26 April 2008


Red catkinsThese startlingly red catkins were out along the lake shore in Wellington when we took my mother-in-law there for a stroll along the new boardwalk on Thursday. There were lots of tree swallows darting about, making the most of the insects that had been brought out by the sunshine.

Yesterday I took Mike and Mum to Toronto to catch their flight back to the UK. I'd arranged to pick up my fruit trees on the way back, so did a detour of 70km or so up to Siloam Orchards, near Uxbridge, to collect them. The apple whips were fairly small, but the apricot, pear, plum and cherry trees were all over six feet long, so I was glad that there were only three of us in the car.

Line-up of fruit treesI won't be able to get the trees in the ground until Wednesday at the earliest, so I've lined them up against the north wall of the small barn and put shovel-loads of wet soon-to-be-orchard soil on the roots so that they won't dry out.

There are 13 apple trees in all, mostly historical varieties and a mixture of cider and eating apples, some which will store well, some which will be good for turning into apple purée. I've never had fruit trees before, so it's really exciting to be able to plant my own orchard.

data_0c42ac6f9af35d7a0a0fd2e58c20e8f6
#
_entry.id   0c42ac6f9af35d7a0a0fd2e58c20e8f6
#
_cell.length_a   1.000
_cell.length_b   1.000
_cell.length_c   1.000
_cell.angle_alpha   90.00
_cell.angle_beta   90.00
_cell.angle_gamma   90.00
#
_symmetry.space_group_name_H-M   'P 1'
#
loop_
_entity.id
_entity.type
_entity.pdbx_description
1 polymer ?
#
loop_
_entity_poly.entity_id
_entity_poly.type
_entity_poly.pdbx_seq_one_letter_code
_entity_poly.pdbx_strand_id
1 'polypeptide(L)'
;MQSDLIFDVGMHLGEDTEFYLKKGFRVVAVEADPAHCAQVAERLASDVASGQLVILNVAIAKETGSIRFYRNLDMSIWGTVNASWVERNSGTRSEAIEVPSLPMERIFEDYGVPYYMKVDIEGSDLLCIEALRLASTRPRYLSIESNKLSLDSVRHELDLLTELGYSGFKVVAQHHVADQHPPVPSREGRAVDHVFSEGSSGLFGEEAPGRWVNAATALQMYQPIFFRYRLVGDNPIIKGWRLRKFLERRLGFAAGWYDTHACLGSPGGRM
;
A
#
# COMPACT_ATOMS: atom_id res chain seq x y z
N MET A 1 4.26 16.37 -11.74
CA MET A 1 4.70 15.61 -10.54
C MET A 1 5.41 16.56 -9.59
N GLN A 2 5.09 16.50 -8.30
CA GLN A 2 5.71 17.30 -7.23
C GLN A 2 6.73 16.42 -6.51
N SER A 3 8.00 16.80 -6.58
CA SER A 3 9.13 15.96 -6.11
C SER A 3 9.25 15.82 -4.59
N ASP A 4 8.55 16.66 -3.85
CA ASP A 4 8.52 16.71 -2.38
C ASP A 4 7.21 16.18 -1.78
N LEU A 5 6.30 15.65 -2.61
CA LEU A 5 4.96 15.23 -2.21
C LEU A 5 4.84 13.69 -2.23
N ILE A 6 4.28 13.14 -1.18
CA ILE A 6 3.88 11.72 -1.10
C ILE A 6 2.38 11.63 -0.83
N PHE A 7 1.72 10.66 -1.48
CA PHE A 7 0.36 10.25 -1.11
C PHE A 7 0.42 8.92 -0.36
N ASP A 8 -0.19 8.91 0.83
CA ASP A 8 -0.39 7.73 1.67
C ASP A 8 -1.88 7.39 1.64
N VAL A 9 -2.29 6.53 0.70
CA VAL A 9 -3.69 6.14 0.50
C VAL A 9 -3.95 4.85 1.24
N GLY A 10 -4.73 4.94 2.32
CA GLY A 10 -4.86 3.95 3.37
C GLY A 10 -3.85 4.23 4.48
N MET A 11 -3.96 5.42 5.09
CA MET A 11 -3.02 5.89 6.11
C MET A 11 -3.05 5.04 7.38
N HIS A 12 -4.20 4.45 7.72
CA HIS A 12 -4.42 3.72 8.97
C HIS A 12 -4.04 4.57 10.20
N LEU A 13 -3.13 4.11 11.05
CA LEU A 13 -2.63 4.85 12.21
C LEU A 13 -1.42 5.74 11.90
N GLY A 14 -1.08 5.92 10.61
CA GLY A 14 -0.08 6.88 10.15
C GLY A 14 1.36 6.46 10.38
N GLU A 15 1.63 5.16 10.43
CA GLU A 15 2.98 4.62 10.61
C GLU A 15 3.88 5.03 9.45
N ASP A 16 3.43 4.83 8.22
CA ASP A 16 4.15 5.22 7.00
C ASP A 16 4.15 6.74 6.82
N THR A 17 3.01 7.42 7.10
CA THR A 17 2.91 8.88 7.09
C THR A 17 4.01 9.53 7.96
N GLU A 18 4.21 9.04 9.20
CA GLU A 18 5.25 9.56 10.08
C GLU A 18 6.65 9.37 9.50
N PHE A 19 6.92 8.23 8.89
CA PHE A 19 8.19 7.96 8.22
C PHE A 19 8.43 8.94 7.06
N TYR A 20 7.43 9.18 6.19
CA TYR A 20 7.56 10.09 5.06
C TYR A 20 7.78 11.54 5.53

Anonymous said...

I envy you. I have always wanted an orchard. In a book by L.M. Montgomery calld The Story Girl, the family had an orchard but instead of having Macintosh or Spartan or Granny Smith, they called the tree after a family member who planted or had that fruit as a particular favourite. So you would be eating Aunt Susan's apples instead of Macintosh. Always thought that was a lovely way to remember people.
I have a question for future you. How are the whips doing? Did they grow quickly ( for a tree)? We have a farm and would like to grow some fruit trees along the fence line. Finally talked my husband into it. Not an orchard but the next best thing.
I am very much enjoying your blog .

Janet Levis

Amanda said...

Hello Janet!

The trees grew fairly fast and well until the very dry summer of 2012, when we lost a lot of them to the drought. But the survivors are still going strong. They're still not huge - shorter than me, certainly - unlike the apricot and plum trees which are now twice my height!